ANDREW Mills has outlined some of the key principles that underpin Millwall's recruitment policy and believes they are helping to provide players to manager Neil Harris that fit better with the club's philosophy.
Mills was appointed head of recruitment last March as part of a revamp of Millwall's scouting structure.
The former Brentford chief executive has since been involved in bringing the likes of George Saville, Shane Ferguson and U21 player Christian Mbulu to the club.
Mills also explained the background to the signings of Steve Morison and Tony Craig, both former teammates of Harris.
He said: "I understand if supporters look at Steve Morison and Tony Craig and a couple of others and think: 'Well, how hard was it to get them back?'
"But it wasn't just a case of: Have we got their phone numbers in the book? It was a case of: Do they do the job that Neil wanted and what he identified he wanted from a couple of senior players within a very young squad?
"The answer was from Neil was, 'Yes they do'. They then jumped to the top of the queue because they know what's required in terms of a Millwall performance and a Millwall shirt.
"The process we now go through in terms of how we get to the availability of the players and how we put that to the manager has changed.
"The work that we put in certainly weeds out, hopefully, the issues or problems (caused by) players coming who aren't fit, possibly don't fit in with our way of playing.
"There are a couple of things recently that have come up with football clubs where they've recruited players who, albeit have probably been towards the top of their particular position, but who don't play in the style the club plays in and who have been deemed a failure.
"Everything we are doing is trying to focus on making sure we limit the (possibility of making) problems from your perspective, the supporters, coming to watch games and thinking, 'What the hell is that lad doing in a Millwall shirt?'
"Don't get me wrong, we won't get everything right, but there is a process to go through to give you a better chance.
"Neil had a firm opinion in the summer about a couple of people he wanted to bring in and so we did some background work with that and helped put it together.
"But apart from that (the recruitment department has) been involved in everybody who comes in or goes out whether it's young Christian Mbulu in the U21s, who I think is a great prospect for the future, or Shane or George.
"They are players who don't just do a specific job on one day. They are players with whom there is future potential to having around the squad, they can improve the group we've got."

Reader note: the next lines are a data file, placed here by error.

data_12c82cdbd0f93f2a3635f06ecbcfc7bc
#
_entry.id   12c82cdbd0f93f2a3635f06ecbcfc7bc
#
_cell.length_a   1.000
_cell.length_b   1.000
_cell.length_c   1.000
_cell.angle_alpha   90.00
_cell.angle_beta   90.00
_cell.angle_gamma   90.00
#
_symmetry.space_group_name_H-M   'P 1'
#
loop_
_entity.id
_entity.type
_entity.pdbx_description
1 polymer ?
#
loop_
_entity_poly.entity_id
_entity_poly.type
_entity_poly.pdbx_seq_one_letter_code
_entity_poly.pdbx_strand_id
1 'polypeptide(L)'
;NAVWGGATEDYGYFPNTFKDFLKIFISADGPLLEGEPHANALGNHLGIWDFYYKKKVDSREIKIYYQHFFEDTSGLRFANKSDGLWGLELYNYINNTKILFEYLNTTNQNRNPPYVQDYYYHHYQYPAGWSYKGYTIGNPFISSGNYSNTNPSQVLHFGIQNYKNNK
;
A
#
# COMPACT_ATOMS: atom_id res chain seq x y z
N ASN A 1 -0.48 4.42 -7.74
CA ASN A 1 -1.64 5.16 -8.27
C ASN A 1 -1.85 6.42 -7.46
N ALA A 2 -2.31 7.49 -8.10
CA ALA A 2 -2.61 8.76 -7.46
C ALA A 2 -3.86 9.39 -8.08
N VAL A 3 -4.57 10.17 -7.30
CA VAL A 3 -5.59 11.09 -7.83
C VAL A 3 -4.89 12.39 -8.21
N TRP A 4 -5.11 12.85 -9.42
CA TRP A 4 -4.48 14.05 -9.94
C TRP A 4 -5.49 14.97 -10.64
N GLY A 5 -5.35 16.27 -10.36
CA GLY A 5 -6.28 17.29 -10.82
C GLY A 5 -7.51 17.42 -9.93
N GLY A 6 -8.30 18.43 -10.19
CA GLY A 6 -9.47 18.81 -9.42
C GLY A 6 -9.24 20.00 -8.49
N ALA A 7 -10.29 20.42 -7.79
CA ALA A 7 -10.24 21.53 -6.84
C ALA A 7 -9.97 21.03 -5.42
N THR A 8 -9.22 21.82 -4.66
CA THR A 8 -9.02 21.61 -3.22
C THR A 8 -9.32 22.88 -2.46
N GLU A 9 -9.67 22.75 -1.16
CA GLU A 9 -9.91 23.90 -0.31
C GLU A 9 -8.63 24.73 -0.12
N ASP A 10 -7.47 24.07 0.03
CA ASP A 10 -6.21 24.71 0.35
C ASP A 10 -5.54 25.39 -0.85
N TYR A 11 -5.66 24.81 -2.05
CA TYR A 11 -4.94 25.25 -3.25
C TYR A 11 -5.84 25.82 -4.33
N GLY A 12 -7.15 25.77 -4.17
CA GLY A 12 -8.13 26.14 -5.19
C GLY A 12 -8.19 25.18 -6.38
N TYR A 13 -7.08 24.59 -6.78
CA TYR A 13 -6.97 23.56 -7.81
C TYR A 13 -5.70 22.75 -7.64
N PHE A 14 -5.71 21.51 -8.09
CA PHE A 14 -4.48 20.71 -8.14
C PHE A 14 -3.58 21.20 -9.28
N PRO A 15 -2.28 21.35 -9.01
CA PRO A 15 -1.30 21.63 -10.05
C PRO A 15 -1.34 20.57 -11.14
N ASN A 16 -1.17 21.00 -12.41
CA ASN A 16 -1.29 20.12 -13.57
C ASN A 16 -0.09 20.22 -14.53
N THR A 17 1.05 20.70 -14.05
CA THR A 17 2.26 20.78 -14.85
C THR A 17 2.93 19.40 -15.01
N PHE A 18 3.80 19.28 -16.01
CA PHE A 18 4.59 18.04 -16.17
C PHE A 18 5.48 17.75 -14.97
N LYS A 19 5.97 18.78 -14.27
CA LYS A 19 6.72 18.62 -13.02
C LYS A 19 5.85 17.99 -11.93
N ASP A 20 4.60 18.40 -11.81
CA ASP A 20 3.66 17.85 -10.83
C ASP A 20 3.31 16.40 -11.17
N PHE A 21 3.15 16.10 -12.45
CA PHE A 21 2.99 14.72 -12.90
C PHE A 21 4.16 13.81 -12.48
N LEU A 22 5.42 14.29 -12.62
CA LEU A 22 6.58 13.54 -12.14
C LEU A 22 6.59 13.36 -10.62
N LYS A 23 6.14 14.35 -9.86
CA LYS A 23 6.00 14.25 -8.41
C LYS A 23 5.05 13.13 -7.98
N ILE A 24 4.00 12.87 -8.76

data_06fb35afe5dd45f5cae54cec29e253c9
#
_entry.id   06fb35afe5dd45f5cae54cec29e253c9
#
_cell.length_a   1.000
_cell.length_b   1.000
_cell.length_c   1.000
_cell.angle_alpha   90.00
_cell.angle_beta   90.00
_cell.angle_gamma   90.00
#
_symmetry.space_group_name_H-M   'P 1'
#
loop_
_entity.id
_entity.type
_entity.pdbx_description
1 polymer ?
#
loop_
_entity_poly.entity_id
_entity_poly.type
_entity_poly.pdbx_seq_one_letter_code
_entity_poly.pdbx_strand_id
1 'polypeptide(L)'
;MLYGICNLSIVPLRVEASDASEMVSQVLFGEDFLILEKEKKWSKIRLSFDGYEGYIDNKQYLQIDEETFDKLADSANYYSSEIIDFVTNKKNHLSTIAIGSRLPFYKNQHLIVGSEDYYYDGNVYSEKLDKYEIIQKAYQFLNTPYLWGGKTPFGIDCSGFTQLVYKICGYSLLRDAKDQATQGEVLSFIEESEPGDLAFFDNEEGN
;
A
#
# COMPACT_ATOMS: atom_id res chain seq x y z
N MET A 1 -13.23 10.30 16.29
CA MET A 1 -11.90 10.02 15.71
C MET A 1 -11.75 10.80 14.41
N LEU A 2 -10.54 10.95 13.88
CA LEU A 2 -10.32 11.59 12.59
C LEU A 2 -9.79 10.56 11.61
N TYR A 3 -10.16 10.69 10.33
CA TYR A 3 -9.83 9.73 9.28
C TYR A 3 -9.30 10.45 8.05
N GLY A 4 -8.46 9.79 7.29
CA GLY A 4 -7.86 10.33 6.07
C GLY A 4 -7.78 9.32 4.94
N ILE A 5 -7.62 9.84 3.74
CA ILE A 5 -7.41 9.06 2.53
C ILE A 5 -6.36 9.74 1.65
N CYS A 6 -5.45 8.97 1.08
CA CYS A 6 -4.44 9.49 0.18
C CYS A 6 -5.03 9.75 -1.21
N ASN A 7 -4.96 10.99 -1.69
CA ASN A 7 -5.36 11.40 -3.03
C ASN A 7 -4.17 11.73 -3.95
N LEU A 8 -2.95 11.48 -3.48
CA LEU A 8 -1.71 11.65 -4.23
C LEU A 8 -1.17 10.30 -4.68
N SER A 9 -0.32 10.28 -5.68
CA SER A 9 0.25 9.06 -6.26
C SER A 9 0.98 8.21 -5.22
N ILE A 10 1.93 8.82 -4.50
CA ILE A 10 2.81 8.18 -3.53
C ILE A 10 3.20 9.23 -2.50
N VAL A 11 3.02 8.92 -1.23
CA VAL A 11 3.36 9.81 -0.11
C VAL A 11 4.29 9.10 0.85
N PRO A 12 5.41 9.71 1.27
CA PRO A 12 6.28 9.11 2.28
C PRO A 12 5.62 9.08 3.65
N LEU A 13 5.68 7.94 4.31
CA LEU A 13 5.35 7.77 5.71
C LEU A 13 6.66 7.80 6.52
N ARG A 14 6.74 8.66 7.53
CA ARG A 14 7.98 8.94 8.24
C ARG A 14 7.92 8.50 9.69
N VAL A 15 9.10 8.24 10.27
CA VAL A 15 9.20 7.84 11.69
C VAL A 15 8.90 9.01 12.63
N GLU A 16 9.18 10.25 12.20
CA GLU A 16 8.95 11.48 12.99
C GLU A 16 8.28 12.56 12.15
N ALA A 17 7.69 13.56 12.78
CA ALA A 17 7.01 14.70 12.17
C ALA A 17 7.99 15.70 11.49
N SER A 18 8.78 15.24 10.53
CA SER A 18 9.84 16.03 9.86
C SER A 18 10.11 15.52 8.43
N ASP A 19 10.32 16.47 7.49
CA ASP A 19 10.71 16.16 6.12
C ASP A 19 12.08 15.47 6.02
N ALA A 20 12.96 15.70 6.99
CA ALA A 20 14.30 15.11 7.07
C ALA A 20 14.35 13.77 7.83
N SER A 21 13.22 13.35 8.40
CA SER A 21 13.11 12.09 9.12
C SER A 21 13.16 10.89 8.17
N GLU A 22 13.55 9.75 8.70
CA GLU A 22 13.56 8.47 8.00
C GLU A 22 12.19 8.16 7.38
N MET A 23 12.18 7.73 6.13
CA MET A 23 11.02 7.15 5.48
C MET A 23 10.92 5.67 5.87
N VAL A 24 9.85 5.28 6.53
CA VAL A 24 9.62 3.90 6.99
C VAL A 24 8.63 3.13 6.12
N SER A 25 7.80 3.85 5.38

Speaking to Lions Live on Thursday evening, Mills described the delicacy and often the difficulty associated with recruiting players on loan.
He explained: "I was looking at how we arrived at George Saville. The list we had in the recruitment department, that we felt was credible, in the morning it was 16 players.
"By the time that got to Neil, which was after training, we'd whittled that down to four or five players which an hour after making calls about those players there was one player he wanted, which was the one he got.
"As long as they buy into the football club, as long as they feel like a genuine member of the squad, as long as they feel like a Millwall player then I think it's an acceptable way of padding out the squad in areas where we need to or to deal with problems that come up from time to time.
"We got to a stage last where, I strongly believe, people wouldn't loan us their players because the squad was aging and it probably wasn't seen as progressive.
"The average age of the squad this year is floating at around 24 whereas it was 30 last year.
"I think that players are valued at so much by some of the Premier League sides that rather than send them out and risk damage they'll hold them back.
"The other issue for us is that the financial levels in the Premier League and the Championship means there are players that are way, way, way beyond our bracket.
"Bringing those type of lads in tends to destabilise the group and you tend to throw a different dynamic in. That's when you're talking about loans coming in and actually damaging the group instead of benefitting it.
"That's something we said to the chairman we wouldn't do and I think we haven't so far."
Meanwhile Mills paid tribute to the work being done by academy boss Scott Fitzgerald, with a number of his young players tipped to make an impact in the first team.
"We've got probably half a dozen players currently in the academy that Scott thinks will be in the first team," Mills said. "I think that's an incredible success.
"I think that's probably three or four years work in the academy to get us to that stage. We've got to continue that and we've got a manager who supports that and wants that."